April 26, 2005

On the Minutemen

I was reading up on the lobbying efforts of the Minutemen to force Washington to tighten immigration control on the Mexican border. This is supposed to be one of those fissure issues that cuts across the GOP base, although I haven't yet heard anyone suggest that, in and of itself, it would be enough to put Hillary in the White House in '08.

I have to say that I am extremely ambivalent on this issue.

On the one hand, I understand all the arguments related to border security in the face of the terrorist threat. I also understand the arguments about sovereignty, the preservation of legal immigration and not penalizing those people who go through the proper channels. And I suppose that I understand the argument that tighter border security will serve to foster badly-needed political and economic reform in Mexico.

On the other hand, I also understand that the average guy trying to get across the border is just trying to find a way to make enough money for his own and his family's survival. And he braves extremely harsh climate, hordes of poisonous wildlife, murderous banditos and a host of other dangers just so he can get into the U.S. and make less than minimum wage harvesting fruit, working as a laborer or taking on some other scut-work that nobody else wants to do. He's neither a statistic nor a political pawn. Rather, maybe he's both, but he's a human being also. And if I were in his place, I'd probably be trying to swim the Rio Grande, too.

What should the U.S. actually be doing? I dunno. As I say, I haven't figured out where I come down on the issue. But I'm somewhat dubious that a bunch of vigilantes added to the mix is going to do anybody any good.

UPDATE: Eric at Classical Values has a post up about the semantics of the debate. I see in the comments that I've already fallen into this trap inadvertently.

Posted by Robert at April 26, 2005 12:11 PM

Unless you can specify a case where one of the Minutemen detained an illegal immigrant, you should probably replace the term "vigilantes" with "neighborhood watch (for a huge neighborhood)."

My understanding is that the Minutemen simply observed, tracked, and reported illegals to the Border Patrol. Did I miss a story somewhere?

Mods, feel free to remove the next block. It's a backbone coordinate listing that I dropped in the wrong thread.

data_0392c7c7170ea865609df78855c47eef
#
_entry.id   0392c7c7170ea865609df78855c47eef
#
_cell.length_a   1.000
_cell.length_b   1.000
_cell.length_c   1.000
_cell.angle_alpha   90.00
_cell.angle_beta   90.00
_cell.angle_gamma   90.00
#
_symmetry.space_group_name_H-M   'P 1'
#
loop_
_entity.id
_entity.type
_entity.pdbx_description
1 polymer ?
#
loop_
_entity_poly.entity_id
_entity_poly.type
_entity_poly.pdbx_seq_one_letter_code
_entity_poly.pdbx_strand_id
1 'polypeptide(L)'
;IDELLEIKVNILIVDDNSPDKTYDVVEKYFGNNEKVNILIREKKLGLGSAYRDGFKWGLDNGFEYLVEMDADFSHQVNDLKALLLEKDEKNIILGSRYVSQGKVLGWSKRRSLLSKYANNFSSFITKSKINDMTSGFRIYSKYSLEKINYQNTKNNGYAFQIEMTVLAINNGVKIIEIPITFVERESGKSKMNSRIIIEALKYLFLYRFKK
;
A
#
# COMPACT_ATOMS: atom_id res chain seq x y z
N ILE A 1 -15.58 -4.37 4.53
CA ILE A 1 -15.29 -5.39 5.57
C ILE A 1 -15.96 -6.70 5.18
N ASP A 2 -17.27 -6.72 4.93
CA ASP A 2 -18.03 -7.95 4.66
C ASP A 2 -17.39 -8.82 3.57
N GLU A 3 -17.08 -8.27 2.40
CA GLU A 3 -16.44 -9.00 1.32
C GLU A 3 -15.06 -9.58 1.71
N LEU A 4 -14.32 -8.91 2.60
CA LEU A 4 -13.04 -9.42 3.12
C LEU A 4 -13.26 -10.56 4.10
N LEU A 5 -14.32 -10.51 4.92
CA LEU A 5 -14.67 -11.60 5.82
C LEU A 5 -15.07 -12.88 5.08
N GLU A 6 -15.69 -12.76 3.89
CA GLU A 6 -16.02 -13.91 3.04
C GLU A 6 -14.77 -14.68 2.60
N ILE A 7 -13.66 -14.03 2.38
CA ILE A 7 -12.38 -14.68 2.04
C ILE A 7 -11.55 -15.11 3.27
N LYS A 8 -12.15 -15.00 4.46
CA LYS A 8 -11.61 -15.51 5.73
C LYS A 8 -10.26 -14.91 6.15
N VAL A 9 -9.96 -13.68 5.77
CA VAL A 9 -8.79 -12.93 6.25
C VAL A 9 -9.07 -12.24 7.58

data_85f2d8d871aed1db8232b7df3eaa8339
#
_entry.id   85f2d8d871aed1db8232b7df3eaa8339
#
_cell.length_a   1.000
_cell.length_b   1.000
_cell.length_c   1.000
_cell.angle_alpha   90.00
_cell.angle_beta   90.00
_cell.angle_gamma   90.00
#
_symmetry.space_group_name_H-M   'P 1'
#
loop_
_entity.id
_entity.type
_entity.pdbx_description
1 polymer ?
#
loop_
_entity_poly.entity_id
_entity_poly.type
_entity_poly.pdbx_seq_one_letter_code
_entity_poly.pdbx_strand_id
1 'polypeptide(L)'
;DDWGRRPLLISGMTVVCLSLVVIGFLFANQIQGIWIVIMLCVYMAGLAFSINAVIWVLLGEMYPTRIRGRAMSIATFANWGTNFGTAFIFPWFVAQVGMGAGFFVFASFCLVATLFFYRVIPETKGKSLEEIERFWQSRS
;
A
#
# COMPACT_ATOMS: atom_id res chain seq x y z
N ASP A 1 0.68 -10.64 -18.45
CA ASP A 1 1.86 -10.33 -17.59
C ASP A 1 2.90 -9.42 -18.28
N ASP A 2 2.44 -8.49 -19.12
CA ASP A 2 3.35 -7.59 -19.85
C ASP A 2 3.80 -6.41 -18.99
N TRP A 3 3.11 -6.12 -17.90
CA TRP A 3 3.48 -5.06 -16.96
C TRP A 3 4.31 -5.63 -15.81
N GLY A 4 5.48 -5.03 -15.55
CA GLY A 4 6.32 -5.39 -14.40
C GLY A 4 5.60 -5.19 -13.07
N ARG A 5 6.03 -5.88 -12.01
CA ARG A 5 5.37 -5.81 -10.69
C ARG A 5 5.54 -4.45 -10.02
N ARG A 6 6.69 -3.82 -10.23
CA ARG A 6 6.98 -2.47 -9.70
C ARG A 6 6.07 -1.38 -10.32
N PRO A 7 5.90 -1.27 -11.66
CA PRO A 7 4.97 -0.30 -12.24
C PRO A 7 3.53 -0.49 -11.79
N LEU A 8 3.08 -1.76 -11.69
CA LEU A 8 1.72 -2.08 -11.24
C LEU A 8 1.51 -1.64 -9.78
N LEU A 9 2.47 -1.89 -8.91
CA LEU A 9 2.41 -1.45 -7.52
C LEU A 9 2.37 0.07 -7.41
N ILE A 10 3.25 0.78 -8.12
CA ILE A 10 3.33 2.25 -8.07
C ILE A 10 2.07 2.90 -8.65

In any case, until the immigration law changes, illegal immigrants are still criminals, whowever noble their aspirations.

Posted by: Scott Crawford at April 26, 2005 12:54 PM

Personally, I have no beef with making legal immigration easier while at the same time clamping down on illegal immigration.

Posted by: Brian B at April 26, 2005 01:19 PM
What should the U.S. actually be doing? I dunno. As I say, I haven't figured out where I come down on the issue.
How about encouraging reforms in Mexico that would encourage growth there? The number of things that could be done is vast (from tax reform to land reform) and we have plenty of sticks to use cf. remittances. Posted by: Dave Schuler at April 26, 2005 01:37 PM

The other needed reform, which no one talks about, is the establishment of some kind of casual labor category that would allow business owners and consumers to legally hire workers without the expense of calculating and submitting FICA, Unemployment insurance and Social Security. If you did that, I don't think you'd even need to lower the minimum wage for this class of worker.

I firmly believe that the ability to escape these requirements is what leads most employers to hire illegal aliens, more than the ability to pay them sub-minimum wage. (Agricultre jobs possibly excluded.)

Posted by: Eric J at April 26, 2005 01:41 PM

The use of the term vigilante is pretty much a smear term, IMO. Just ask yourself, what would a neighborhood watch look like for that neighborhood? If the Minutemen aren't doing anything different, vigilante is inappropriate. If the only thing that differentiates them from vigilantes is that they don't actually live on the border, that makes them about as threatening as Curtis Sliwa's Guardian Angels group, still not vigilantes by any stretch of the imagination.

If La Raza/Mecha et al would do the same thing as the Kosovo Albanian diaspora did, collect a voluntary 3% tax to fix their homeland we'd have a winner as long as they had a Rugova figure spending the money and not a KLA type.

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